Thursday, 31 October 2013

MOD Apprentices

This week the Helicopter Museum has played host to a number of MOD apprentices. The chaps in question have been assigned to numerous projects and have been led by Restoration Manager Rod Holloway over the past two days. After already whizzing through the first project assigned to them, the apprentices have been set on to the Campbell Cricket, which as you may recall, has been recently donated to the Helicopter Museum.

To aid work on this aircraft, a number of the donated plans and technical drawings provided with the gyroplane have been digitized; partly for ease of convenience, partly to prevent the quite fragile plans being further handled and damaged. Some of the more interesting documentation is shown below.

Thursday, 24 October 2013

Museum Newsletter: Volume 7

Please follow this link for the latest Museum Newsletter; sorry it is a bit late but we have had a few technical issues getting it published online. Enjoy!

Thursday, 17 October 2013

That's just not cricket...Oh wait...Yes it is!

The Helicopter Museum in Weston-Super-Mare has taken delivery of one of the few surviving Campbell Cricket gyroplanes, built at Membury in Wiltshire in the late 1960s as a single-seat development of the original US designed Bensen B.8M gyrocopter.

Established by Don Campbell and partner Geoffrey Whatley, the Campbell factory originated in a garage in Reading but relocated to Membury in 1967. Here designer Peter Lovegrove modified a Bensen with a partially enclosed cockpit and replaced the original unreliable two-stroke power plant with a modified Volkswagen engine, hand-built for the purpose by Royal Berks Motors in Reading. Final assembly was carried out at Membury airfield, close to where the Membury motorway services on the M4 stand today.

Only about 30 Crickets were eventually produced, with examples exported to France, Denmark, Norway, Malaysia and Morocco, and six to Kuwait, each selling for around £1,645 ex-factory. Production ended in 1971 although some kit-builds were revived for a time in 2001.

The example donated to the Helicopter Museum was the third Cricket built (G-AXRA), which was completed in February 1970 and initially sold to a US citizen living in Harlow, Essex. It later changed owners before finally ending up in Cardiff, complete but in poor condition. Originally the new owner intended to restore the gyroplane to flying condition but eventually abandoned the idea and offered G-AXRA to the Museum, along with a second incomplete example.

Led by Collection Officer John Clews, The Museum Volunteers Chris May and Jack Kilmuray collected the cricket on 4th October and it is now planned to refurbish it for static display alongside an original Bensen B.8M for comparison and next to another Campbell gyroplane, the one-off Cougar which was built next door to the Museum in 1973.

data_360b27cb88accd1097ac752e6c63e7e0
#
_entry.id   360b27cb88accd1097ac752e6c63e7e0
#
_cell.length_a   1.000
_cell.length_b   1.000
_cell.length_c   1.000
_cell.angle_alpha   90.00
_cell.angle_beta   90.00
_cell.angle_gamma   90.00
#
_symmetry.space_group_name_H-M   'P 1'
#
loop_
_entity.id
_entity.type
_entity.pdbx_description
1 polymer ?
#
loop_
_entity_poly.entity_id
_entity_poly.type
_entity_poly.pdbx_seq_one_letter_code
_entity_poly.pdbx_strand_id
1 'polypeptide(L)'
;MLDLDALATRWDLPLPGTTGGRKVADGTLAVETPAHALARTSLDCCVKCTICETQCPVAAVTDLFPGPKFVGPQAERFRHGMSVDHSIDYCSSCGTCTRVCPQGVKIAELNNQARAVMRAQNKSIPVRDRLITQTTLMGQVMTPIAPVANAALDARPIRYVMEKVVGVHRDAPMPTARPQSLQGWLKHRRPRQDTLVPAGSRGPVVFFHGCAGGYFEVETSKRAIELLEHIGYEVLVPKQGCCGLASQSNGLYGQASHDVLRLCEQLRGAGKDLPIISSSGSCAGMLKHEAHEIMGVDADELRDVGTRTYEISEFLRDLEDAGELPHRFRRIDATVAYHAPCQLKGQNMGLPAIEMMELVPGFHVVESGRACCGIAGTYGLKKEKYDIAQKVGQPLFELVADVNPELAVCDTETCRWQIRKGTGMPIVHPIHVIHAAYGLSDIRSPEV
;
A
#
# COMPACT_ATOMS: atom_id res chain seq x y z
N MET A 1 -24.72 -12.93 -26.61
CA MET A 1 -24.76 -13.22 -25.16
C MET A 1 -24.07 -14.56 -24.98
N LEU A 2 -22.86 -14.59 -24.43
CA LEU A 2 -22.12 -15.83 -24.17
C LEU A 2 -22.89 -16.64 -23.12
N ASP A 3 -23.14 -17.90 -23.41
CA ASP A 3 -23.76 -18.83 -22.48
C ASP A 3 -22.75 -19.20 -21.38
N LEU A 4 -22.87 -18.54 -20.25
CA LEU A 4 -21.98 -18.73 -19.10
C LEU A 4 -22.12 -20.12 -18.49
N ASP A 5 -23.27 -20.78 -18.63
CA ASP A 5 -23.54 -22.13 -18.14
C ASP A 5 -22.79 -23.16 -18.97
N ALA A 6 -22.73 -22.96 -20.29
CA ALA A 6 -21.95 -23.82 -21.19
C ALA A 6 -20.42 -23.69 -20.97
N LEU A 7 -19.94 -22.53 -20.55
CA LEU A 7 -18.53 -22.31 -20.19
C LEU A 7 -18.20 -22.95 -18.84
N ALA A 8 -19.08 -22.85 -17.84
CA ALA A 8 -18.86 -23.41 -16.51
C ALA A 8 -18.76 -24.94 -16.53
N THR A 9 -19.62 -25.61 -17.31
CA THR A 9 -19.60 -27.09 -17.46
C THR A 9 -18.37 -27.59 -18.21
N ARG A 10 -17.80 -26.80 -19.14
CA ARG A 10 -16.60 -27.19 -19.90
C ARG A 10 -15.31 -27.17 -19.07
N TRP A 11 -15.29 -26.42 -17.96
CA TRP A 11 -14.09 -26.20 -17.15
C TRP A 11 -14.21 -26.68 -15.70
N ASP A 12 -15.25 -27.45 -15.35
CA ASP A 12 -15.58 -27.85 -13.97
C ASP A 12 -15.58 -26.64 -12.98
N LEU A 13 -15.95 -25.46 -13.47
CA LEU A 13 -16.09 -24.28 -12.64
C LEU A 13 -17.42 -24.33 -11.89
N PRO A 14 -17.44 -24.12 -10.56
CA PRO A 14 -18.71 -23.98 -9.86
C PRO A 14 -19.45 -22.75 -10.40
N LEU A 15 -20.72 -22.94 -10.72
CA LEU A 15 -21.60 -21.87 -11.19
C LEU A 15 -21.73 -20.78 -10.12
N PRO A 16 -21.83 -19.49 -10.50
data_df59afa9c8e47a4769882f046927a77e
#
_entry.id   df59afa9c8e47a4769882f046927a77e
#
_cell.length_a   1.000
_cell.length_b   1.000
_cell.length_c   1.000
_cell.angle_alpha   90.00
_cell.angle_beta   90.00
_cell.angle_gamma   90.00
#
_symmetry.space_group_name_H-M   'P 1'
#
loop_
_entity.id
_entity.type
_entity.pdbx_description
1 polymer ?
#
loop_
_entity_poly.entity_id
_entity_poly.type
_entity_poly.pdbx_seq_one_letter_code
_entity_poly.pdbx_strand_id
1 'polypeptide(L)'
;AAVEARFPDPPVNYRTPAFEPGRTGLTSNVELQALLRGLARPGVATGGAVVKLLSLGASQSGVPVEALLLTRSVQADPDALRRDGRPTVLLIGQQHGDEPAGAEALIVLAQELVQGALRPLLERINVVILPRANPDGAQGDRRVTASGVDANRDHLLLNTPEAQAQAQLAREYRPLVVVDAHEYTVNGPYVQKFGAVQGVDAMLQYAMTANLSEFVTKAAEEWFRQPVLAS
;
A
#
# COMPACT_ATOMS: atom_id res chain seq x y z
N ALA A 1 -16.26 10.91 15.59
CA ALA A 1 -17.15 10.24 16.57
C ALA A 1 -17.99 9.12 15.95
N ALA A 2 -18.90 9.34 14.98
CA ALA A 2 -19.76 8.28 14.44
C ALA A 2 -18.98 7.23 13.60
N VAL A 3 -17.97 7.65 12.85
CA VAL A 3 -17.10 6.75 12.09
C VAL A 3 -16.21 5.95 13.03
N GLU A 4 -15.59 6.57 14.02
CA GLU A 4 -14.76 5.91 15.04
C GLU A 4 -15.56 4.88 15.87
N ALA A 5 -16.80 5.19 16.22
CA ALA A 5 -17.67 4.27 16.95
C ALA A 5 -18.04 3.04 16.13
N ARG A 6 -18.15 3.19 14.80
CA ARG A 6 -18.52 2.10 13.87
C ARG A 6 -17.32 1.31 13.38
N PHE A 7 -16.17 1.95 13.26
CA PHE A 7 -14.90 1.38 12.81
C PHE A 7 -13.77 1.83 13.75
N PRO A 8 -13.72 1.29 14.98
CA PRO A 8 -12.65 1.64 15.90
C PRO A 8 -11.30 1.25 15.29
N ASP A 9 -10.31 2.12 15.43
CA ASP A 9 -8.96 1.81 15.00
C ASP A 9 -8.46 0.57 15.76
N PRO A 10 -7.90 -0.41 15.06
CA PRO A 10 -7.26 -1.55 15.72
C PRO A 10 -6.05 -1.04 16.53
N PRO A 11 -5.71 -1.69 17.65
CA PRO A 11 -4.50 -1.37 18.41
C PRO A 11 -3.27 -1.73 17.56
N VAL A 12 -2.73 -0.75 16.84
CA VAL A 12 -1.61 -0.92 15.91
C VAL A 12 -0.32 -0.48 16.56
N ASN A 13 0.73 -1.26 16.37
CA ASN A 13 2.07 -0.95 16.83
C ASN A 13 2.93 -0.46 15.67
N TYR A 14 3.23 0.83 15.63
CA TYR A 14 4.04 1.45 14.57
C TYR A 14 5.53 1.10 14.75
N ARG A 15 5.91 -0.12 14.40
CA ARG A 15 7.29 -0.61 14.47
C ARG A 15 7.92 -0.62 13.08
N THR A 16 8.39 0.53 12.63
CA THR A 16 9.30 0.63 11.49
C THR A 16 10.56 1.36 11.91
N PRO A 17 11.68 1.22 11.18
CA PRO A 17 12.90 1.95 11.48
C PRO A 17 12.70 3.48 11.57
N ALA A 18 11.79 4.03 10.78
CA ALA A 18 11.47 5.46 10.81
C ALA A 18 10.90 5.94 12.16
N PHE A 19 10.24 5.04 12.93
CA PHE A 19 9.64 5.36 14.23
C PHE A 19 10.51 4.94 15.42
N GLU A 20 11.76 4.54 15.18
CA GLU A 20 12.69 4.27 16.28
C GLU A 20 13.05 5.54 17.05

The addition brings the Helicopter Museum collection to over 90 aircraft, including 10 different autogyros and gyrocopters dating from 1935 to the present day, as well as a secondary collection of over 100 engines.

Wednesday, 16 October 2013

Accreditation Success!

I am very happy to announce that The Helicopter Museum has passed its Museum accreditation returns, with the Arts Council England awarding us full accredited status...along with a shiny new certificate! The re-application process was a bit gruelling but accredited status is something to be truly proud of, as it designates us as a professionally run and operated heritage organisation. 


(One very happy/somewhat relieved Collections Officer!)

Thursday, 10 October 2013

Haunted Helicopters

On Sunday 27th October The Helicopter Museum in association with 'Stars Of Time' the South West's Premier Sci-fi Entertainment show, is hosting a special spooky family fun day for Halloween.
The event, with free entry for all children in Halloween fancy dress will feature a plethora of themed activities to keep the entire family entertained (and a little bit scared).

“There will be a free screening of Tim Burton’s 'A Nightmare Before Christmas' in the museum film theatre, fancy dress competitions, scary dancing contests and a host of costumed characters on the prowl throughout the day.”said Museum Manager Lee Mills. “Children will also be able to have their photograph taken with E.T. The Extra Terrestrial and everyone’s favourite 40 foot tall ghost, the Staypuft Marshmallow Man!” 

“Also during the day braver children can test their nerve by entering the 'haunted helicopter' and graveyard while Harry Potter fans can try their hand at holding their own 'Hedwig', courtesy of Avon Owls who will be giving talks and demonstrations during the day.”

To celebrate the ongoing 50th Anniversary of Dr Who, the evil Daleks will also be “exterminating” around the helicopters and there will be a host of stalls selling Dr Who and movie memorabila for all ages.

The Helicopter Museum is a registered charity and houses the World’s largest collection of helicopters.

For further details please visit the event website at